All in all I feel, that amongst a limited market, the duty free at Belfast City Airport is an extra outlet that can sometimes be overlooked and should maybe be considered more often for a chance to expand your whisky collection.

Until next time,

Sláinte.


SI

"World of Whiskies" website with more info on bottles and offers - http://worldofwhiskies.com

Tuesday, 3 June 2014

Caperdonich 17 year old - Whiskybroker.co.uk

After the fun of reviewing the Big Peat tweet tasting last week I thought it was time to start working my way back through my collection and with this I decided it was time to get into two specific bottles that I had bought a while back from Whiskybroker.co.uk.

Set up by Martin Armstrong, Whiskybroker.co.uk is a company that was set up to source and sell casks of whisky to enthusiasts and clubs wishing to purchase larger quantities of whisky at cheaper prices per bottle.  In addition they also bottle a few more mature whiskies for anyone only wanting a bottle or two.

Obviously being only a lowly individual blogger I'm more suited to purchasing from, and commenting on, the individual bottles they have for sale.

A quick scan down through the online shop will show that they have a fine range range of whiskies available.  Most regions are covered with an excellent selection of ages and all bottled at very good prices.  Most are bottled at natural cask strength with all having no added colour and only lightly filtration to remove large particles of wood sediment.

Last year I made my first purchases from this site, treating myself to two types of whiskies I had yet to enjoy owning, a bottle from a closed / demolished distillery and a bottle of a decent age.  It is the first of these bottles that I shall be reviewing today.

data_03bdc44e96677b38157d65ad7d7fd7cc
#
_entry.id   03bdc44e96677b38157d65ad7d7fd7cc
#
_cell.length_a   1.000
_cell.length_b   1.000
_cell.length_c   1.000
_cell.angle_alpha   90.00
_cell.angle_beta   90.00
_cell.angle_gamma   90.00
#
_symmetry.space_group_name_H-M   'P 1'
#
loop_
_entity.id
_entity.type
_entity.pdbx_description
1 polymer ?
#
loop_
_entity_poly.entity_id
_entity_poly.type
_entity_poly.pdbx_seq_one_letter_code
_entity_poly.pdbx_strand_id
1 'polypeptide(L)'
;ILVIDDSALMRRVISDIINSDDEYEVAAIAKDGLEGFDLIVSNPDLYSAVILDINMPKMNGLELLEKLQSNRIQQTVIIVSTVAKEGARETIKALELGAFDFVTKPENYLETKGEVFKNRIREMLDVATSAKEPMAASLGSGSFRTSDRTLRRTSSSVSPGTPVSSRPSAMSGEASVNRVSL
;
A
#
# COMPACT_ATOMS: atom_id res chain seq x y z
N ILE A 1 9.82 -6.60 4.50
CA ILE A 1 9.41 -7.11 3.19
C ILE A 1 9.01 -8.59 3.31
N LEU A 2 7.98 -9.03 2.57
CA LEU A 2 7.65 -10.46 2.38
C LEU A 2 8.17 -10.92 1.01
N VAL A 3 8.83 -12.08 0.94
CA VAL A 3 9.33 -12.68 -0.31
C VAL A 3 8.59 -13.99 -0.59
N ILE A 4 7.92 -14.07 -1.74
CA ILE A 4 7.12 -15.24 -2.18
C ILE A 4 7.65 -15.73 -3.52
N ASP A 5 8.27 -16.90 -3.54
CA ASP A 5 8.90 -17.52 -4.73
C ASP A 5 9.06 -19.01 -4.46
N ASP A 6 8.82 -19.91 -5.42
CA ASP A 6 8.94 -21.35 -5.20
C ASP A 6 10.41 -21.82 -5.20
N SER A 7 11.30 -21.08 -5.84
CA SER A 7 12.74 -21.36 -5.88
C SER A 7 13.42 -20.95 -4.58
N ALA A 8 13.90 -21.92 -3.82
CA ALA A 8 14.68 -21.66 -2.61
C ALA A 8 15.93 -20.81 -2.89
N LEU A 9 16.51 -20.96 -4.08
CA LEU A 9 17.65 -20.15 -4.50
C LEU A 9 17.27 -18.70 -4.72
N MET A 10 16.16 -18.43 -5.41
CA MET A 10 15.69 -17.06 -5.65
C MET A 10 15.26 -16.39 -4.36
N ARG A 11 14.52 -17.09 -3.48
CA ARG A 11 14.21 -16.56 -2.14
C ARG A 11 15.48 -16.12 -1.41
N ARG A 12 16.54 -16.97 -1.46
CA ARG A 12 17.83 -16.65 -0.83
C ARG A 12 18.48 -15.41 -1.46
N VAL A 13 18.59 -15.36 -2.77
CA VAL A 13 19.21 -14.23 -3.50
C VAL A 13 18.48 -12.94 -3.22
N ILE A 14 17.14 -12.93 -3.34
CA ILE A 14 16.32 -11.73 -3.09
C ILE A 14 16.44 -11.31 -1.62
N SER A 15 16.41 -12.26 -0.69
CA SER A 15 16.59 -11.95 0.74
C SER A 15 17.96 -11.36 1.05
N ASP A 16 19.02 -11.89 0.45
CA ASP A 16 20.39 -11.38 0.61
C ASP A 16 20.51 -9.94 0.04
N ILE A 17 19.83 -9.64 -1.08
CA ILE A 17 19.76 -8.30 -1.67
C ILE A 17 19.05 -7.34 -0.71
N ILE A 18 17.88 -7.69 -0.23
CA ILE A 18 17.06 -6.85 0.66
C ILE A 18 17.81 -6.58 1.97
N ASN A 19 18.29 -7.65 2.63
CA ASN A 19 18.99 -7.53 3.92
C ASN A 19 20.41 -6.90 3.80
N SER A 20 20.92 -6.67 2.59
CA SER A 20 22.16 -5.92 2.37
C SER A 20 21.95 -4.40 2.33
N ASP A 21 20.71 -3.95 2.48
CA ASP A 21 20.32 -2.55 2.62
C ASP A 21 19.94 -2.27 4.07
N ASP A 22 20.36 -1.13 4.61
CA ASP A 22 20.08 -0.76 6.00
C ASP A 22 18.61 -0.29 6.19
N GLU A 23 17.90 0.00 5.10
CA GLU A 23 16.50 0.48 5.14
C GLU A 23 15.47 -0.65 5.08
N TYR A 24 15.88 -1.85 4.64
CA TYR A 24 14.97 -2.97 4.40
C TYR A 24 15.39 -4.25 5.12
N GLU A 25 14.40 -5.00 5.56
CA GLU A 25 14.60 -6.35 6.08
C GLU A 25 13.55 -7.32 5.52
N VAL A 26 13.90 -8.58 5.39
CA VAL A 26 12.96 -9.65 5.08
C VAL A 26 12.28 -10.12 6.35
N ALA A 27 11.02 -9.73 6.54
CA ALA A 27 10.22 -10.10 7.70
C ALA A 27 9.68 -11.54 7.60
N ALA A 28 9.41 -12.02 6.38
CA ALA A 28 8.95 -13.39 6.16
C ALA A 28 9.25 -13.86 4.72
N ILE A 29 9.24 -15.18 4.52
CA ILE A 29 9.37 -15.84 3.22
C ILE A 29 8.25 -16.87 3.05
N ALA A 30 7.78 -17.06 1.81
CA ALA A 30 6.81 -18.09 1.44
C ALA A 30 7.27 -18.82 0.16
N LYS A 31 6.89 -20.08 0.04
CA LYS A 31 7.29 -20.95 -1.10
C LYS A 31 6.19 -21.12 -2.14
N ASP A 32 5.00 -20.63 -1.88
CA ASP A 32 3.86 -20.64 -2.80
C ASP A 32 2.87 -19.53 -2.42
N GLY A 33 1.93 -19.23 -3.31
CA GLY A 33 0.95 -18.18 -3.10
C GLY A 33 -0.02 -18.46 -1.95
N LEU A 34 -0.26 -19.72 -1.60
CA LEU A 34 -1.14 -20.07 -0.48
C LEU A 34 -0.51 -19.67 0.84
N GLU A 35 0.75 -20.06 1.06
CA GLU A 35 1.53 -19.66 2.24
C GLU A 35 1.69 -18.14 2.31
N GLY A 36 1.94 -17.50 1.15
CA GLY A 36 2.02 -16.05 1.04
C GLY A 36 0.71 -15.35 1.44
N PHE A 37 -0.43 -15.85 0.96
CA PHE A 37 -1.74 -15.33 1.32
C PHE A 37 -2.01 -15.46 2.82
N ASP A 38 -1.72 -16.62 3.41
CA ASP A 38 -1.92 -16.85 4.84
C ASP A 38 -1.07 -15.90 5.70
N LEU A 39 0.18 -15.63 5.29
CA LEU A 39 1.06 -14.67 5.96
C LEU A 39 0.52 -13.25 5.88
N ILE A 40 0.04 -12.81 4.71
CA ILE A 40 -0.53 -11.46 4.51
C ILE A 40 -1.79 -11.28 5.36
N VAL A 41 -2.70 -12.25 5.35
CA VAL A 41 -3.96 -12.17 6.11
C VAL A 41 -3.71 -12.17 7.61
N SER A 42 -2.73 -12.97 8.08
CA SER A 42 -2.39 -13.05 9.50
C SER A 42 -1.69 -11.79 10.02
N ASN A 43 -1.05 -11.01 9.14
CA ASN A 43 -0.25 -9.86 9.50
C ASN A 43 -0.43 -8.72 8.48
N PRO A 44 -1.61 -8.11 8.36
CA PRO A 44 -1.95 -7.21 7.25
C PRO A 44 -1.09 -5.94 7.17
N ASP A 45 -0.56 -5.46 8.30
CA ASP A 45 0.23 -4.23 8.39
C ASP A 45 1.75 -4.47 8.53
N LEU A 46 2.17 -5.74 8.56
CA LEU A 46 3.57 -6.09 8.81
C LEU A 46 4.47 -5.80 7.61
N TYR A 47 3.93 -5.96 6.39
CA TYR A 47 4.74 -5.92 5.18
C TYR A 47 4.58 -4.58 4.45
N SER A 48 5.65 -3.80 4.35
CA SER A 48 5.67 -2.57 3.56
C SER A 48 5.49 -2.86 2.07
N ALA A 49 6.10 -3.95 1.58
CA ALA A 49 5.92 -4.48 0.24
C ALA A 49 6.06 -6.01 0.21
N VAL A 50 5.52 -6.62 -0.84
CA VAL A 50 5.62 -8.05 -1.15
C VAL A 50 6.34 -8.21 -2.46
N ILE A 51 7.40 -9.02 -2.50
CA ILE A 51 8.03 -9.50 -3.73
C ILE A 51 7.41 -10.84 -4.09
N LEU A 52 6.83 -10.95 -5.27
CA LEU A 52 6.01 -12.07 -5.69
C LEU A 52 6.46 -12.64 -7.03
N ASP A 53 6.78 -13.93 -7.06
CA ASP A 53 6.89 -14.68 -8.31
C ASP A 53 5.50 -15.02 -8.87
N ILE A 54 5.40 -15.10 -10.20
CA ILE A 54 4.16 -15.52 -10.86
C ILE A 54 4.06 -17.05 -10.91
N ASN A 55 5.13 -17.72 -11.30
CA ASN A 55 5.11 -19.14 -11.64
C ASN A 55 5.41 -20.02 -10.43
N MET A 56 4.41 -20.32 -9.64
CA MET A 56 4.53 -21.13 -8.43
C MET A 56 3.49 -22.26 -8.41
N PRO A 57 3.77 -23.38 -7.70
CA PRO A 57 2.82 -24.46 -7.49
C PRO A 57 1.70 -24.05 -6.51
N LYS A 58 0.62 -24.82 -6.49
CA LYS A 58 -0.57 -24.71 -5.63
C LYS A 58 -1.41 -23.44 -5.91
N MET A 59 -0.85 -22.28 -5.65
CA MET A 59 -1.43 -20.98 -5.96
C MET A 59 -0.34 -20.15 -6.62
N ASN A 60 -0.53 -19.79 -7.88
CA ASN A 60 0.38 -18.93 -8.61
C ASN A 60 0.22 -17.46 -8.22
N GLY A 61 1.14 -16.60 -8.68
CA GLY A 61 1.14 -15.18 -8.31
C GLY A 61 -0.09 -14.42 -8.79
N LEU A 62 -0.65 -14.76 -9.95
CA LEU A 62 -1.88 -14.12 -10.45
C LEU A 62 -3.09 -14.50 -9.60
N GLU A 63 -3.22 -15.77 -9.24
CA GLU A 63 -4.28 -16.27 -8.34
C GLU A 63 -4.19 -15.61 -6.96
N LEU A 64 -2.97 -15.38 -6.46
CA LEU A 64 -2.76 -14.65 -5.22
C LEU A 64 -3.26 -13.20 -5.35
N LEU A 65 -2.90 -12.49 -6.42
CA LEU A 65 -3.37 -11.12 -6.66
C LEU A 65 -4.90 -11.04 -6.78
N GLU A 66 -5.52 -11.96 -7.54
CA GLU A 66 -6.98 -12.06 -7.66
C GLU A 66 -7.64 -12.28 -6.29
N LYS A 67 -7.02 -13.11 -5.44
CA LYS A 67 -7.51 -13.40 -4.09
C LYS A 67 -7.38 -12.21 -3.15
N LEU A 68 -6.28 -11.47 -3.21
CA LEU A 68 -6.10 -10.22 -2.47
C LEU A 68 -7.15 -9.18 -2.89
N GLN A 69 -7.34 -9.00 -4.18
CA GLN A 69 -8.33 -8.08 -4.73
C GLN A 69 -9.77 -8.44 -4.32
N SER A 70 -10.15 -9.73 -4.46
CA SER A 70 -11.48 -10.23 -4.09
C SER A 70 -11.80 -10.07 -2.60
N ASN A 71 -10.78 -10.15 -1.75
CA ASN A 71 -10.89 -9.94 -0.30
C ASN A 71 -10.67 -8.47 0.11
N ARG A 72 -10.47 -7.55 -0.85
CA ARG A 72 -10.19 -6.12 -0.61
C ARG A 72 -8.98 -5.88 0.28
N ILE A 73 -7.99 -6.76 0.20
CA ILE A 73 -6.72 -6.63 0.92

First built in 1898, Caperdonich was originally known as Glen Grant #2 after being opened by the founders of Glen Grant distillery.  In it's initial form it only managed to last 4 years before being closed until 1965.  When re-opened it's name was changed to Caperdonich and in 1967 two steam heated pot stills were added to the distillery.  

Pernod Ricard bought the distillery in 2001 before closing it in 2002 and in 2010 the distillery was demolished for good.  

In it's heyday it was a component of some of the blends manufactured by Chivas Regal and in 2005 it's only official bottling was released which was a cask strength sixteen year-old.

The bottle I obtained from Whiskybroker.co.uk was, as stated, a 17 year old that was distilled on 13th May 1995 before being bottled on 14th February 2013.  It is a single cask bottling that has been bottled at 55.0% ABV and the further information states that this is a third release of 220 bottles coming from hogshead number 95068.

Onto my notes:

First thing I would like to say about this whisky is that it took a good 6 months and half a bottle to allow this whisky to settle down.  When first opened this was unbelievably feisty and struggled to show it's true character but it has now managed to relax itself down enough for me to get to grips with it.

Nose - When first poured this whisky coats the glass beautifully.  If without an ABV you would be in doubt that this was very strong in alcohol due to the liquid being thick and syrupy.  With a little time in a glass we start to get properly into the flavours.  Orange, clove, coconut, wood vanilla, menthol and bags of butter dominate.  There's some serious, sugary, sweetness going on, presumably from the malt, along with some mashed banana and red apple.  This is a real fruity number when given time.  With a good blast of water the nose becomes even more buttery with perfume and a strange zing that I can't quite put my finger on, maybe sherbet.  

Palate - Chokingly hot!!! Chewing through the alcohol drys the mouth out to extreme levels but if you work with it the fruit on the nose eventually shows through.  More orange and apple with hints of pear.  Still very sweet and creamy but hard to pin any other flavours down due to the intense alcohol.  With water the dram does become softer and in fact it can take a serious amount of water which does allow the fruitiness to take over.

Finish - Numbing with final finishes of fresh fruit.